It turns out that there was nothing at all wrong with my derailleur. It was the grip shifter. Who knew?
It's funny, but when Mike cacked out on me a few days ago, and the grip shift suddenly wouldn't turn, I just assumed
it was because of the winter conditions. Grit and grease caked up on the gears, corrosion and salt all over the derailleur, a chain stripped of lubrication by the beating the roads have been dishing out to it. Mike certainly looks the part, battered and salt-spattered as he is. And when I went to the shop yesterday, the kid behind the counter tried to twist the shifter, pulled on the cable a little and told me it was a winter bike and 'they get gummed up,' and sent me home to clean it and 'see if that works.'
After testing out a bunch of great suggestions from folks that comment on this blog (thanks folks) and still not being able to turn the shifter, I wheeled Mike back over to my local bike shop this afternoon, where the guy at the front desk was, for some reason, standing on a stepladder and on the phone. He was an older guy this time. "I'm on the phone, but just take it back to the shop and Hoang'll have a look at it," he said. So I took the bike back to the shop, where Hoang (a seriously tiny Asian dude with flecks of grey in his hair) took the bike frame he was working on off the stand, popped Mike up onto it, and set to work. I hung out to watch: this stuff is fascinating, and I find it's the best way to learn more about exactly how the bike works.
I feel perhaps inordinately gratified that after all my futzing with the back end of the bike and not being able to find anything wrong with it, Hoang spun the wheel, checked the cable, eyed the mechanisms, and told me . . . there was nothing wrong with it. And while I watched in fascination, he told me there had to be something wrong with the shifter itself, and started taking it apart.
He tried whatever he could to get the shifter to work - it had simply broken somewhere inside, and would only turn in one direction. He asked if I wanted to replace it - but only after a solid ten minutes of trying to make it work - and I said of course: this is my transportation. I need it on the road.
So he got a ladder to get down a spare shifter, put it on, rethreaded the cable, made sure it worked, ran the bike through all the gears a few times (and I got to watch the derailleur curl and coil like an articulated limb: it made me feel even more that a bike is an organic sort of creature at times), and then took a wrench to stretch the cable out - running the arm of the wrench down and down and down again putting pressure on the cable - re-tightened the cable, and sent me on my way. But not before also oiling the whole thing, taking a brake pad out to sand it, realigning the brakes, and tightening the seat and tail light. "Back on the road," he said, and walked me up to the cash, where I paid $24.99 for the whole procedure and the new part.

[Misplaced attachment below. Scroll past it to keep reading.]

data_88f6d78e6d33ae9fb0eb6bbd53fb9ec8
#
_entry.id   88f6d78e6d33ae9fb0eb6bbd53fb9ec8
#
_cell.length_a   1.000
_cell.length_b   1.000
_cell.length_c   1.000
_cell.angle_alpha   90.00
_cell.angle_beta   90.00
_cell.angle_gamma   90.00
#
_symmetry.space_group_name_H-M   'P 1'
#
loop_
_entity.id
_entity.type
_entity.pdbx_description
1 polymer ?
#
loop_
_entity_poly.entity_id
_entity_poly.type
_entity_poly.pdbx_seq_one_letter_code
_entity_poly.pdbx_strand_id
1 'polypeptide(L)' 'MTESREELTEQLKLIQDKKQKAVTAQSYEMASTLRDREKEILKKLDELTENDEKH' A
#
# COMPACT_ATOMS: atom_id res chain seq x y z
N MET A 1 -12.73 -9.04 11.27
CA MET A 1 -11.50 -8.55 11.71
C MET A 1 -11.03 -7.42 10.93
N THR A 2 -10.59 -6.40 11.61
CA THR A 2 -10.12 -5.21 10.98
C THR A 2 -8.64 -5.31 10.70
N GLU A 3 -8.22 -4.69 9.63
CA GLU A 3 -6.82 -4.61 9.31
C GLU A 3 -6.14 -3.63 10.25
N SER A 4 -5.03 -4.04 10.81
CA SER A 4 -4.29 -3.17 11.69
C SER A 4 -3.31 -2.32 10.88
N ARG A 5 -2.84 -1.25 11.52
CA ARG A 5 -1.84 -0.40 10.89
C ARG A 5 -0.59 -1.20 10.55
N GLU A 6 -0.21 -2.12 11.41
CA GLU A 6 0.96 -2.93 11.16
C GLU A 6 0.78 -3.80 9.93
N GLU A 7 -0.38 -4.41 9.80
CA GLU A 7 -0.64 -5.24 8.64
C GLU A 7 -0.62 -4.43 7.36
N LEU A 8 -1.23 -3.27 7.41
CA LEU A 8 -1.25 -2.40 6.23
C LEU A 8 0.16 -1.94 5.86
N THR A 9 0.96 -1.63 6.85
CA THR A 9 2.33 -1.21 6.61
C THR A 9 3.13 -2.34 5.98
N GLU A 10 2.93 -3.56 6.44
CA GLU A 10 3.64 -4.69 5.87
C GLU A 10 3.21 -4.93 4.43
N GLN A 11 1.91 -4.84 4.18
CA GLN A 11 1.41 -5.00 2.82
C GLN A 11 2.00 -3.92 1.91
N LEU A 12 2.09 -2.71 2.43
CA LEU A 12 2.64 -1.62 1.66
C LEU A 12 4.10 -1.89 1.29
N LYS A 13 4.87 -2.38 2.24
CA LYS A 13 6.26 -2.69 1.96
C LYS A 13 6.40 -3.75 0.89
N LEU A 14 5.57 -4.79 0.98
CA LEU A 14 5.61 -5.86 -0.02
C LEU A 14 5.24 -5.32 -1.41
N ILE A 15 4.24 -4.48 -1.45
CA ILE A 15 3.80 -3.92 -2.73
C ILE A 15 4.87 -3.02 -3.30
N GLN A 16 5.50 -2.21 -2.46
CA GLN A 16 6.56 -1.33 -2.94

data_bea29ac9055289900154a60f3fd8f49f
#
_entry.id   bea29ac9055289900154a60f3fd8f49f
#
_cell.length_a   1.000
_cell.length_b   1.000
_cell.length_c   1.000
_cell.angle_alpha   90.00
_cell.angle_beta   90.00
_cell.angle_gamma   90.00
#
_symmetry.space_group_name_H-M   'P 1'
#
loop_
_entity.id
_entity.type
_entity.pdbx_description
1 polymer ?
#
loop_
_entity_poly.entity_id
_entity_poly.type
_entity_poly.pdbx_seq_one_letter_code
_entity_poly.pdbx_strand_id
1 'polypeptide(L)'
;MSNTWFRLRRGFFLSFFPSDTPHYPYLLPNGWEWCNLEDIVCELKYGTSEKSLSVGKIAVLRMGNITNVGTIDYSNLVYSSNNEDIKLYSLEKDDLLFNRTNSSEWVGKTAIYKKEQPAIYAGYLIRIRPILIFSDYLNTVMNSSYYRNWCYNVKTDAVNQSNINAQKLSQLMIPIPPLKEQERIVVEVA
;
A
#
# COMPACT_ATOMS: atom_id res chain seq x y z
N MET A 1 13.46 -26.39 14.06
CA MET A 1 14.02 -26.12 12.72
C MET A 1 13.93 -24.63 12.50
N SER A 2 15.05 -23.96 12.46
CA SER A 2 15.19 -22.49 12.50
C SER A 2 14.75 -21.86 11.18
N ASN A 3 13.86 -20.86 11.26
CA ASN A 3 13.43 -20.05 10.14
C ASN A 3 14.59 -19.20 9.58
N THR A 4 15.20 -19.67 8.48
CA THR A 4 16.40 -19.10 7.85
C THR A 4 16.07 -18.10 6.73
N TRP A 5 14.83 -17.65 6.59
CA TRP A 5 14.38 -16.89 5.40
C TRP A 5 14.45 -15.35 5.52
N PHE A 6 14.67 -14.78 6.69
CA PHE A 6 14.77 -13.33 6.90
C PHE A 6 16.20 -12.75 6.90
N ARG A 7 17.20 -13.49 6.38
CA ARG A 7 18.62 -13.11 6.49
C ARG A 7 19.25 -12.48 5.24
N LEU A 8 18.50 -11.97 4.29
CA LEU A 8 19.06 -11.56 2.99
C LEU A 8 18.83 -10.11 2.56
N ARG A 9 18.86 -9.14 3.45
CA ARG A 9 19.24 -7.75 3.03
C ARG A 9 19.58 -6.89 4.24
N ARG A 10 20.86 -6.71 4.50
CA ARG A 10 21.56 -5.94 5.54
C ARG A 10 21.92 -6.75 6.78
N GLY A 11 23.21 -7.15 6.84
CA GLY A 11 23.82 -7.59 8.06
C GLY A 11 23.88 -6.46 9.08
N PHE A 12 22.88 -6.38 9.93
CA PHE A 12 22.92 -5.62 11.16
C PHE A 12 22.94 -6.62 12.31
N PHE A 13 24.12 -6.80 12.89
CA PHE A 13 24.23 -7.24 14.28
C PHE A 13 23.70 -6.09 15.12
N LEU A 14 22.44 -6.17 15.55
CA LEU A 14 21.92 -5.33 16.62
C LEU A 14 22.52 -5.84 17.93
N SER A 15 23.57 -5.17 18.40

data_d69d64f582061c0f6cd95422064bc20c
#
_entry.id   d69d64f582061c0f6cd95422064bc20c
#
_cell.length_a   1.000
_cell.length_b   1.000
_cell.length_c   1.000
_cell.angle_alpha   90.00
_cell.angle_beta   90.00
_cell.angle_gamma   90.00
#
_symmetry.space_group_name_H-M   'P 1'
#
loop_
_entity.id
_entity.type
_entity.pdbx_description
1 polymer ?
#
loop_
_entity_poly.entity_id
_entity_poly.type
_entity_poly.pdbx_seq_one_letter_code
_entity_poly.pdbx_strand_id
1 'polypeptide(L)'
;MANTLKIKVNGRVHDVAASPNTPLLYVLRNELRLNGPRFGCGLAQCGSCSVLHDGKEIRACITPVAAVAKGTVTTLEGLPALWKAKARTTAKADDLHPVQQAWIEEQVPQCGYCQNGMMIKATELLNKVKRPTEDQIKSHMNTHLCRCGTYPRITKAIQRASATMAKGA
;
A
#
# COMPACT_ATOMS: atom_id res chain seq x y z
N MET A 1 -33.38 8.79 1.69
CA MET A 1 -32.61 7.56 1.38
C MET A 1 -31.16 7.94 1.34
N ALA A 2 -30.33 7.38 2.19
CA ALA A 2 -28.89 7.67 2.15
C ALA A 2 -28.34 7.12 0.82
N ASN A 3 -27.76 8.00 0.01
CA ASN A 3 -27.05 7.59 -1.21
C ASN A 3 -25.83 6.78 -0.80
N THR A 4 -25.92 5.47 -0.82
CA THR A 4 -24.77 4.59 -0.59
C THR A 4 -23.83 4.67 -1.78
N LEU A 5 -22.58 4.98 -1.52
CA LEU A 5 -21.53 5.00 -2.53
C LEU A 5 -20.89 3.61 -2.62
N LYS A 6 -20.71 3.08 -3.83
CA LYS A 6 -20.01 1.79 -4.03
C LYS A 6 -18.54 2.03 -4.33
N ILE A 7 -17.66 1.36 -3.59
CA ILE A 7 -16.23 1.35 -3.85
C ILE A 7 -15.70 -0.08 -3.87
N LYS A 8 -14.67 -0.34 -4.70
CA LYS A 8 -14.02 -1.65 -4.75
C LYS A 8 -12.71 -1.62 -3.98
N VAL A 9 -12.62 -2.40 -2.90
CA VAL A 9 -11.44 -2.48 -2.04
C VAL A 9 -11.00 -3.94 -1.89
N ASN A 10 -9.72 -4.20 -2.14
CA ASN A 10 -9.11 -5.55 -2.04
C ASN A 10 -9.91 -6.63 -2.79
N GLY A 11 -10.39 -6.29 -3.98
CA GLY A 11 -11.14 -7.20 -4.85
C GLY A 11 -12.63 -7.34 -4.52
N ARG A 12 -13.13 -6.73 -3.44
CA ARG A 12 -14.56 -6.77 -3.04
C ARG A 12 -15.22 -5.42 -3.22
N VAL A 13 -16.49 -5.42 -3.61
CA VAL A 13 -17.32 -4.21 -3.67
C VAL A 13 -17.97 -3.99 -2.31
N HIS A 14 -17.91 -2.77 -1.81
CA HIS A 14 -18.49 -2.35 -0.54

A couple of things occurred to me while I was watching him work. One was, once again, how elegantly simple a bike actually is. Everything makes sense: the Bowden cables are like tendons, pulling things in recognizable arcs and curves. The most complicated and baffling bit of the bike is the derailleur, and that is controlled by one simple thing: a spool that winds or unwinds the cable that then pulls an armature in or out. The brake pads can be refreshed with a good bit of sandpaper, and Hoang didn't use any tool more specialized than a socket wrench. I could master this. I haven't yet, but I could.
Another thing that occurred to me was how much I'd assumed (as I do every winter) that winter is going to kill your bicycle. Yup, it's hard on it. But if it's January, I will automatically leap to the conclusion that what's wrong with my bike is the fault of the weather: when in fact what was wrong with the bike was that the gearshift had worn out. Not a bit of the bike that's even exposed to the grit and slush. Mike's a trooper! Drive train of a bike half
his age! Or something like that.
And the third thing that occurred to me had to do with Shelly's comment on my last post. The one about how you can feel, as a woman going into a bike shop. Maybe it's a bit of confirmation bias on my part, but I think this is the second time, with this shop, that this has happened: when I went into the shop a couple of days ago and was sent off to 'clean the bike and see if that helped', everyone in the front of the shop was a young man. I'm not trying to paint all young men with the same brush and all, but... when I went to the shop today, the only people in the place were over forty, and I got treated like someone who had actually come in to get some service on her bike. I didn't feel like I was being dismissed, and frankly, I have
felt, at times, in bike shops, that I'm being dismissed because I'm a woman with an uncool clunky mountain bike (who probably doesn't even know how to change a tire.)
Today, though, I got treated like someone who needed to get her bike back on the road. Someone with a legitimate mechanical problem that couldn't be fixed at home with a wrench and a can of WD-40. (Because that's what it was. I'd already tried
the wrench and the WD-40.) I got to watch Hoang switch from the gleaming racer he was working on to my grimy and road-weary Mike, brush his hands off, and get in there to keep him running, treating Mike like any hard-working piece of equipment.
So, as I said to a friend later, today I learned that you can't blame winter for everything, and that if you want to get taken seriously, go to the bike shop when the middle-aged dudes are on deck.